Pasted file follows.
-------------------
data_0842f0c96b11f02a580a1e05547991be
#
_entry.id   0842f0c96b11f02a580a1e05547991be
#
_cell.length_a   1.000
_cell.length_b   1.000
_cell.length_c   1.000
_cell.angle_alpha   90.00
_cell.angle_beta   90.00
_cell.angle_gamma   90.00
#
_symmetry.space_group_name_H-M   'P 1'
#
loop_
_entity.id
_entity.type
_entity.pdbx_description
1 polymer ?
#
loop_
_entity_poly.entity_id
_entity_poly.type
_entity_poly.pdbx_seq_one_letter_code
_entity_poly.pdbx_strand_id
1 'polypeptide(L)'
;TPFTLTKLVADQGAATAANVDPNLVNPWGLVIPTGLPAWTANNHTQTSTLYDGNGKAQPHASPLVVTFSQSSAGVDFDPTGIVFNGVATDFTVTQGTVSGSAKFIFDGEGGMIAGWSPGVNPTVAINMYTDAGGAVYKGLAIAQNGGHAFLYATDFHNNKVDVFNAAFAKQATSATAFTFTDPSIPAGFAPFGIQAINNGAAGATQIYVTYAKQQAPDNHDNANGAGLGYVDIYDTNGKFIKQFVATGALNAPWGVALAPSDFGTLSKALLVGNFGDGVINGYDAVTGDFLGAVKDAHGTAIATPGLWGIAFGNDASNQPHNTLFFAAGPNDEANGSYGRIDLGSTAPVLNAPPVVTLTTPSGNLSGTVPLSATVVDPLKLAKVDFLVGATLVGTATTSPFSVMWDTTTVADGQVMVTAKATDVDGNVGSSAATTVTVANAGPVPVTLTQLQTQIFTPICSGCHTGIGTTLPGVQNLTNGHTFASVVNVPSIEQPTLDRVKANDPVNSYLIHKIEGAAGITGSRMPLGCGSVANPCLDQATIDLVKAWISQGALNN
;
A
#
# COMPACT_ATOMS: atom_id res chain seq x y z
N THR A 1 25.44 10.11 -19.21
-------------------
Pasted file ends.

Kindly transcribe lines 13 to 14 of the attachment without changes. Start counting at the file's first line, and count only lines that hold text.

#
loop_